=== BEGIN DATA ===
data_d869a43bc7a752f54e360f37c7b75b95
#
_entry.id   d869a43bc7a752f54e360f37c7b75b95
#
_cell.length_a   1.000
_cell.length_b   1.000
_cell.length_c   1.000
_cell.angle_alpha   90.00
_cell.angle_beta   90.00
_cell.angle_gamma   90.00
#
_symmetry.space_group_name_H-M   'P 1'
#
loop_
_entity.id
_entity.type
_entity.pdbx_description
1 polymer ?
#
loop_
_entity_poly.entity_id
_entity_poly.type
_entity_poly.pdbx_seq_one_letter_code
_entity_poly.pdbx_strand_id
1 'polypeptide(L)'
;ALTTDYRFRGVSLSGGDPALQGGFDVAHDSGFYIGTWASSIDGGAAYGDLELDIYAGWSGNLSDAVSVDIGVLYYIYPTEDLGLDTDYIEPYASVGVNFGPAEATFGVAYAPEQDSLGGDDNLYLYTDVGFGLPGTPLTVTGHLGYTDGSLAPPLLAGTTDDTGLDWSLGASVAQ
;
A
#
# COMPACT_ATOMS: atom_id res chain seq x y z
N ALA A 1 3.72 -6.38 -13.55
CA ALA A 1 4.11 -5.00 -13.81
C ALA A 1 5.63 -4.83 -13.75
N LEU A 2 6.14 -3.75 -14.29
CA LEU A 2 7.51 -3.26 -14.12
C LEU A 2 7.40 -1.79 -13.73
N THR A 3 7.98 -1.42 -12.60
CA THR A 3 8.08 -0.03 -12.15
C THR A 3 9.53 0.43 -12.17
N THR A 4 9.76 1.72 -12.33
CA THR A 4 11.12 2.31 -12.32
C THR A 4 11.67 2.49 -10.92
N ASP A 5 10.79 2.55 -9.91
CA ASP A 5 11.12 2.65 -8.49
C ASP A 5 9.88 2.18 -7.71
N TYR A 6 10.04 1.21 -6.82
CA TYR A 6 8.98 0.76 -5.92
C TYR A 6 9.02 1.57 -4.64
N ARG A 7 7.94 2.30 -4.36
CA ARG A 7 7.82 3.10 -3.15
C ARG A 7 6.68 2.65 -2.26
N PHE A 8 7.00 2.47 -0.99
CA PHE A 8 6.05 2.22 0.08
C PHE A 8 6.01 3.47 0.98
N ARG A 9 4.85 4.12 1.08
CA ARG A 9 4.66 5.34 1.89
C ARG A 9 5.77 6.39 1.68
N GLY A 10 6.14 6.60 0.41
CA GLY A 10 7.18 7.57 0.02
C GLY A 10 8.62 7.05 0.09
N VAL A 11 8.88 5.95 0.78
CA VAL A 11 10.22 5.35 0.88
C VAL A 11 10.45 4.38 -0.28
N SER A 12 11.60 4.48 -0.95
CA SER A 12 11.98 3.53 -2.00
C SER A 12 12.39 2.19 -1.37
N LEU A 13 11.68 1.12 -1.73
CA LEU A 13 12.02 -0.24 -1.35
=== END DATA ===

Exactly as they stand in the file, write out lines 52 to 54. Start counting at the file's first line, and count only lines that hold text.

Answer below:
N PHE A 8 7.00 2.47 -0.99
CA PHE A 8 6.05 2.22 0.08
C PHE A 8 6.01 3.47 0.98